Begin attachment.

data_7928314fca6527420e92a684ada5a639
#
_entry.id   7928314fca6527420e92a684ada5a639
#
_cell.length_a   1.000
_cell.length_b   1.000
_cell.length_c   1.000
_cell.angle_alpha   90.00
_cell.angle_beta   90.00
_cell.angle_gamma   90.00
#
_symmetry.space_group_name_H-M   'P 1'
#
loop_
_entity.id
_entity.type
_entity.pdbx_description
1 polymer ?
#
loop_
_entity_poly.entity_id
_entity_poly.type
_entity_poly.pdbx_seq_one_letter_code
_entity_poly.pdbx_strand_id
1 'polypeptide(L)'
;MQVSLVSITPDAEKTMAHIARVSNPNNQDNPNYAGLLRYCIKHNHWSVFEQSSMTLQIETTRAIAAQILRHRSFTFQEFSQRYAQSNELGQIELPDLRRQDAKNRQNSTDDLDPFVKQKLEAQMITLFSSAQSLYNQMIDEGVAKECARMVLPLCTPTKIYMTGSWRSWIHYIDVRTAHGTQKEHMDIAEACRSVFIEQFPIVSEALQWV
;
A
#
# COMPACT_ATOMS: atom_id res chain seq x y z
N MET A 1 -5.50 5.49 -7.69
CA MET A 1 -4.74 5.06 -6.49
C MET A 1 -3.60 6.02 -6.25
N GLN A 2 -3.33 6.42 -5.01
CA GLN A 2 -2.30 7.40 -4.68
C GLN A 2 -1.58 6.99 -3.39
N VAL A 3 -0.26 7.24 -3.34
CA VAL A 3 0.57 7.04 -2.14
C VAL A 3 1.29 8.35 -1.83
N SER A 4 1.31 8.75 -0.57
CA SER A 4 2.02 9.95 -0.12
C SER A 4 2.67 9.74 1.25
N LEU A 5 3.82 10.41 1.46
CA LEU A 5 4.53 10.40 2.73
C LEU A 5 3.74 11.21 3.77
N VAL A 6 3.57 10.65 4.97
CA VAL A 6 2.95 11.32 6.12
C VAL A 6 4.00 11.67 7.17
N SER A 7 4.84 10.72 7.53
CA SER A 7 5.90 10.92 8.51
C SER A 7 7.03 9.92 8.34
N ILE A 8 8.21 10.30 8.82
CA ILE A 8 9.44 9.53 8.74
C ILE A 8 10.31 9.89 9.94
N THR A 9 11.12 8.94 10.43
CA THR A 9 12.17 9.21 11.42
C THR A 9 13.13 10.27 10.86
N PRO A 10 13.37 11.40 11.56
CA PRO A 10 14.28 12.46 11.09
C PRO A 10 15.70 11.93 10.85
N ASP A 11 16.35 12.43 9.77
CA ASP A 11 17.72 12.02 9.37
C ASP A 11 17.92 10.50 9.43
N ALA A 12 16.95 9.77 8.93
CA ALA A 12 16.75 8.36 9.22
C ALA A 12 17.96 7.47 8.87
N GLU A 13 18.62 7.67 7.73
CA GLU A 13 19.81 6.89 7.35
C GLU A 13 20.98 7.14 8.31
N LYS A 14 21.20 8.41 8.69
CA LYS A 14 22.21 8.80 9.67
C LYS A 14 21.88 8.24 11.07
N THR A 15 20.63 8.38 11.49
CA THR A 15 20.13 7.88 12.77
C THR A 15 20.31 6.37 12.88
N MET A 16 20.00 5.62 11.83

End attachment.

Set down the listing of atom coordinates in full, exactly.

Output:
data_7928314fca6527420e92a684ada5a639
#
_entry.id   7928314fca6527420e92a684ada5a639
#
_cell.length_a   1.000
_cell.length_b   1.000
_cell.length_c   1.000
_cell.angle_alpha   90.00
_cell.angle_beta   90.00
_cell.angle_gamma   90.00
#
_symmetry.space_group_name_H-M   'P 1'
#
loop_
_entity.id
_entity.type
_entity.pdbx_description
1 polymer ?
#
loop_
_entity_poly.entity_id
_entity_poly.type
_entity_poly.pdbx_seq_one_letter_code
_entity_poly.pdbx_strand_id
1 'polypeptide(L)'
;MQVSLVSITPDAEKTMAHIARVSNPNNQDNPNYAGLLRYCIKHNHWSVFEQSSMTLQIETTRAIAAQILRHRSFTFQEFSQRYAQSNELGQIELPDLRRQDAKNRQNSTDDLDPFVKQKLEAQMITLFSSAQSLYNQMIDEGVAKECARMVLPLCTPTKIYMTGSWRSWIHYIDVRTAHGTQKEHMDIAEACRSVFIEQFPIVSEALQWV
;
A
#
# COMPACT_ATOMS: atom_id res chain seq x y z
N MET A 1 -5.50 5.49 -7.69
CA MET A 1 -4.74 5.06 -6.49
C MET A 1 -3.60 6.02 -6.25
N GLN A 2 -3.33 6.42 -5.01
CA GLN A 2 -2.30 7.40 -4.68
C GLN A 2 -1.58 6.99 -3.39
N VAL A 3 -0.26 7.24 -3.34
CA VAL A 3 0.57 7.04 -2.14
C VAL A 3 1.29 8.35 -1.83
N SER A 4 1.31 8.75 -0.57
CA SER A 4 2.02 9.95 -0.12
C SER A 4 2.67 9.74 1.25
N LEU A 5 3.82 10.41 1.46
CA LEU A 5 4.53 10.40 2.73
C LEU A 5 3.74 11.21 3.77
N VAL A 6 3.57 10.65 4.97
CA VAL A 6 2.95 11.32 6.12
C VAL A 6 4.00 11.67 7.17
N SER A 7 4.84 10.72 7.53
CA SER A 7 5.90 10.92 8.51
C SER A 7 7.03 9.92 8.34
N ILE A 8 8.21 10.30 8.82
CA ILE A 8 9.44 9.53 8.74
C ILE A 8 10.31 9.89 9.94
N THR A 9 11.12 8.94 10.43
CA THR A 9 12.17 9.21 11.42
C THR A 9 13.13 10.27 10.86
N PRO A 10 13.37 11.40 11.56
CA PRO A 10 14.28 12.46 11.09
C PRO A 10 15.70 11.93 10.85
N ASP A 11 16.35 12.43 9.77
CA ASP A 11 17.72 12.02 9.37
C ASP A 11 17.92 10.50 9.43
N ALA A 12 16.95 9.77 8.93
CA ALA A 12 16.75 8.36 9.22
C ALA A 12 17.96 7.47 8.87
N GLU A 13 18.62 7.67 7.73
CA GLU A 13 19.81 6.89 7.35
C GLU A 13 20.98 7.14 8.31
N LYS A 14 21.20 8.41 8.69
CA LYS A 14 22.21 8.80 9.67
C LYS A 14 21.88 8.24 11.07
N THR A 15 20.63 8.38 11.49
CA THR A 15 20.13 7.88 12.77
C THR A 15 20.31 6.37 12.88
N MET A 16 20.00 5.62 11.83